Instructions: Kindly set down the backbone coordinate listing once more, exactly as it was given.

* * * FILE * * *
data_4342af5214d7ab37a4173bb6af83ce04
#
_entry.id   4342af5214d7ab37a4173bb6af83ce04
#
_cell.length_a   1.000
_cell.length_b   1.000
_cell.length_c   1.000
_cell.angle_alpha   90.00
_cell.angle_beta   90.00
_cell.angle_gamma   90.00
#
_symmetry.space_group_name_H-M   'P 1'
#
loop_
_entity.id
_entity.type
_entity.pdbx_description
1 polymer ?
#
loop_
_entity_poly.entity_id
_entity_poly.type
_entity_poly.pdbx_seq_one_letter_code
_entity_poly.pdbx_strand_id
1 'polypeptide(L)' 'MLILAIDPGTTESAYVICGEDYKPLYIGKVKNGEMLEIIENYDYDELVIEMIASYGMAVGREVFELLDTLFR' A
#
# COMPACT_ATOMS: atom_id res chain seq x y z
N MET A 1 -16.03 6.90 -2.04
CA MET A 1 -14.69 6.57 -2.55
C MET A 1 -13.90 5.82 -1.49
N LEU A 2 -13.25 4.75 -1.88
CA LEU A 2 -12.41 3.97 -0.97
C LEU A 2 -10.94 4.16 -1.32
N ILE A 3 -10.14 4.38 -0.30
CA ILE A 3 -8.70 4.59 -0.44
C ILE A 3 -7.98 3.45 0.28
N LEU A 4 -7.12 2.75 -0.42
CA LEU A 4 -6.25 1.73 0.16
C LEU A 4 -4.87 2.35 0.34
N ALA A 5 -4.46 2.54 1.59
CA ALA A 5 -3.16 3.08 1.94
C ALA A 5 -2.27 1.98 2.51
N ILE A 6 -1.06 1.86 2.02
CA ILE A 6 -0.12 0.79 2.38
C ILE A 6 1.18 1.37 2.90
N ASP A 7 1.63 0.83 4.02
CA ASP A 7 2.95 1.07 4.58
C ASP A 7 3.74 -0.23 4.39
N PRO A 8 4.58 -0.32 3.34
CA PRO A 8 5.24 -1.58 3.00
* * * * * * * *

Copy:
data_4342af5214d7ab37a4173bb6af83ce04
#
_entry.id   4342af5214d7ab37a4173bb6af83ce04
#
_cell.length_a   1.000
_cell.length_b   1.000
_cell.length_c   1.000
_cell.angle_alpha   90.00
_cell.angle_beta   90.00
_cell.angle_gamma   90.00
#
_symmetry.space_group_name_H-M   'P 1'
#
loop_
_entity.id
_entity.type
_entity.pdbx_description
1 polymer ?
#
loop_
_entity_poly.entity_id
_entity_poly.type
_entity_poly.pdbx_seq_one_letter_code
_entity_poly.pdbx_strand_id
1 'polypeptide(L)' 'MLILAIDPGTTESAYVICGEDYKPLYIGKVKNGEMLEIIENYDYDELVIEMIASYGMAVGREVFELLDTLFR' A
#
# COMPACT_ATOMS: atom_id res chain seq x y z
N MET A 1 -16.03 6.90 -2.04
CA MET A 1 -14.69 6.57 -2.55
C MET A 1 -13.90 5.82 -1.49
N LEU A 2 -13.25 4.75 -1.88
CA LEU A 2 -12.41 3.97 -0.97
C LEU A 2 -10.94 4.16 -1.32
N ILE A 3 -10.14 4.38 -0.30
CA ILE A 3 -8.70 4.59 -0.44
C ILE A 3 -7.98 3.45 0.28
N LEU A 4 -7.12 2.75 -0.42
CA LEU A 4 -6.25 1.73 0.16
C LEU A 4 -4.87 2.35 0.34
N ALA A 5 -4.46 2.54 1.59
CA ALA A 5 -3.16 3.08 1.94
C ALA A 5 -2.27 1.98 2.51
N ILE A 6 -1.06 1.86 2.02
CA ILE A 6 -0.12 0.79 2.38
C ILE A 6 1.18 1.37 2.90
N ASP A 7 1.63 0.83 4.02
CA ASP A 7 2.95 1.07 4.58
C ASP A 7 3.74 -0.23 4.39
N PRO A 8 4.58 -0.32 3.34
CA PRO A 8 5.24 -1.58 3.00